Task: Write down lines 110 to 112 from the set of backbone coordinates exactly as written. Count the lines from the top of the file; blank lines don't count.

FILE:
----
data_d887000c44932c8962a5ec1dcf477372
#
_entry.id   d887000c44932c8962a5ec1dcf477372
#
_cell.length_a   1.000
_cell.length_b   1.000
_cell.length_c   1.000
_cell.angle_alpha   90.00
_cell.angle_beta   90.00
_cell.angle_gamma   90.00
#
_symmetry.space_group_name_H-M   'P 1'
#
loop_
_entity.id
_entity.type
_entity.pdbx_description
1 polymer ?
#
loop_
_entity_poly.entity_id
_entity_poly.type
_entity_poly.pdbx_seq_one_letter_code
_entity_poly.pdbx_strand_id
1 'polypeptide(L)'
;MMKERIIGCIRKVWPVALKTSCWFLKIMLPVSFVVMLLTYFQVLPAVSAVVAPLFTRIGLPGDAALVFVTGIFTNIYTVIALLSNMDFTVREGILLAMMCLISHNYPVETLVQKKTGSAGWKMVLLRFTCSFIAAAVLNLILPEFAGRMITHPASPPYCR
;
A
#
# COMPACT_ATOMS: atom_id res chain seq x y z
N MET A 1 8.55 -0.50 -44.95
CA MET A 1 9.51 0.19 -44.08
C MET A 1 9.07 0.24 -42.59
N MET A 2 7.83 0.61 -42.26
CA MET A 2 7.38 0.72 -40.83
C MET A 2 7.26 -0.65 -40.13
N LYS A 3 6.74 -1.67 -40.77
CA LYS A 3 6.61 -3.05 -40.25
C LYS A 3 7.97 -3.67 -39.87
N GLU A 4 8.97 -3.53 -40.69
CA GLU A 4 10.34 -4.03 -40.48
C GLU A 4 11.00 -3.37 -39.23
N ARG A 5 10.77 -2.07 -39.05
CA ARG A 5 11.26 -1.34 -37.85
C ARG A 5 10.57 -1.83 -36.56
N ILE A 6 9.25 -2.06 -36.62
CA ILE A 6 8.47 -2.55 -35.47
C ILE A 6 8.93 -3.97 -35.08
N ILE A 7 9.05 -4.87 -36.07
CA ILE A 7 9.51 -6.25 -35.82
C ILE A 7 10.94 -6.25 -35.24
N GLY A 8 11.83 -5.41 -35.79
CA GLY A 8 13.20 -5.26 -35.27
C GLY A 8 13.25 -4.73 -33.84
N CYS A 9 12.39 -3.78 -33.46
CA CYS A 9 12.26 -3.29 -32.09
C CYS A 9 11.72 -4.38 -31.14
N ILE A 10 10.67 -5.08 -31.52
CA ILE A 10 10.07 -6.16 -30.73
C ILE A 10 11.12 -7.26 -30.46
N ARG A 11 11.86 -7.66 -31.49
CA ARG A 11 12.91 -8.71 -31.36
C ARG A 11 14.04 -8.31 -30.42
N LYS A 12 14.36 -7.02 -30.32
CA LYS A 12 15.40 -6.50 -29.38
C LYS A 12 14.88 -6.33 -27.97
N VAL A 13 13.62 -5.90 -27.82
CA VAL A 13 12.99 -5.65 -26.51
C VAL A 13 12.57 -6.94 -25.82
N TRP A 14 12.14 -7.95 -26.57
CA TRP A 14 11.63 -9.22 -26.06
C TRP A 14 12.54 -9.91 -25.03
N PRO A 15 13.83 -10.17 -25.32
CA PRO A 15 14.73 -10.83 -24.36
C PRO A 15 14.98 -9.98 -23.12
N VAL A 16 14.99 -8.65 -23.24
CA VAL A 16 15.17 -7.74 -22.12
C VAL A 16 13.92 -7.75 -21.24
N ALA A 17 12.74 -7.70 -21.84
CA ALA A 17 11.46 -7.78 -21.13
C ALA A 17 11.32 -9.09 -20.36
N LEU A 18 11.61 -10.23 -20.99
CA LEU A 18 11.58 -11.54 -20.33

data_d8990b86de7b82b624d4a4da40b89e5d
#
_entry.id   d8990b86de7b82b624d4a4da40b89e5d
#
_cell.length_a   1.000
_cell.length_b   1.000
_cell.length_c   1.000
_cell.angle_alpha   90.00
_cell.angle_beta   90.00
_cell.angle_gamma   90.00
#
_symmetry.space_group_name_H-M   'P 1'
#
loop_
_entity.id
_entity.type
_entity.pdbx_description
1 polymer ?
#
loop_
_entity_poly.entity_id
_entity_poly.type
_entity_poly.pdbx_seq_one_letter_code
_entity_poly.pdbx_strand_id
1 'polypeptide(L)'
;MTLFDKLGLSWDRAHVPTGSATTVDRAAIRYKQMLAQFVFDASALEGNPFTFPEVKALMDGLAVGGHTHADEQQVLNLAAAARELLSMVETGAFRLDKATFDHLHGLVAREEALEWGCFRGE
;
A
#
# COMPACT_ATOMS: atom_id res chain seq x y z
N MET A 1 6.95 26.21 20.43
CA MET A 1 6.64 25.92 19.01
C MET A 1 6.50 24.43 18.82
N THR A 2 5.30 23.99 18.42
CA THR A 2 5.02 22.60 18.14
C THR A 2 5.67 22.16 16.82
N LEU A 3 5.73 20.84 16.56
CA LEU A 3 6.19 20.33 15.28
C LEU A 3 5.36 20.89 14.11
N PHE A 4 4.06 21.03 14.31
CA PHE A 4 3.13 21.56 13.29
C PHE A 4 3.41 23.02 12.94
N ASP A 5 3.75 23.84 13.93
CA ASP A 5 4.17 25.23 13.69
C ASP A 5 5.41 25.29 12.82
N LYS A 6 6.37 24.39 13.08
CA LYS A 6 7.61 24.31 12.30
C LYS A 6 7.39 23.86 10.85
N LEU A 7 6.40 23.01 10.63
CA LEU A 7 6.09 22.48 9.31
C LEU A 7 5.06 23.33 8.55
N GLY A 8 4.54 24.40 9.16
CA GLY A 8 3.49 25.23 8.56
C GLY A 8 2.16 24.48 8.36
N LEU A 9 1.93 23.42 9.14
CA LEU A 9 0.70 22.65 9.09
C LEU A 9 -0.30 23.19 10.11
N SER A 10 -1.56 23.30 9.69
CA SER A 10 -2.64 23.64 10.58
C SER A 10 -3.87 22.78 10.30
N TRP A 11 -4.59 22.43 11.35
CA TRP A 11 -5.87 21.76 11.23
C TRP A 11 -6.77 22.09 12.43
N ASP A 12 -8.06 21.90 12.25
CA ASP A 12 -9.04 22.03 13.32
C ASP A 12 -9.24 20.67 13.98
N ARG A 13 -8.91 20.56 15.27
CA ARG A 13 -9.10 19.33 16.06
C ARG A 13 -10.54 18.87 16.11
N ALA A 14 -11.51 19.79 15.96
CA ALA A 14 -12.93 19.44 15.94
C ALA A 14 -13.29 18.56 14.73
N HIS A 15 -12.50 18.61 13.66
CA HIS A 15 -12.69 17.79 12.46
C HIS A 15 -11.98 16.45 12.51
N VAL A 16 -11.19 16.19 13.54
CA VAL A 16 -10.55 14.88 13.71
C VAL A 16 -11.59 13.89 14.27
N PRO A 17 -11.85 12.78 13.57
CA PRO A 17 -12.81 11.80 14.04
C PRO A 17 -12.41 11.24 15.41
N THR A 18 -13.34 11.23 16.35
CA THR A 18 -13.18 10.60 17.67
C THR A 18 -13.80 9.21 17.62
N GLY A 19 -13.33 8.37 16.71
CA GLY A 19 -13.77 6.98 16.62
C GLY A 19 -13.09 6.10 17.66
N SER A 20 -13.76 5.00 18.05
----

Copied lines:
;
A
#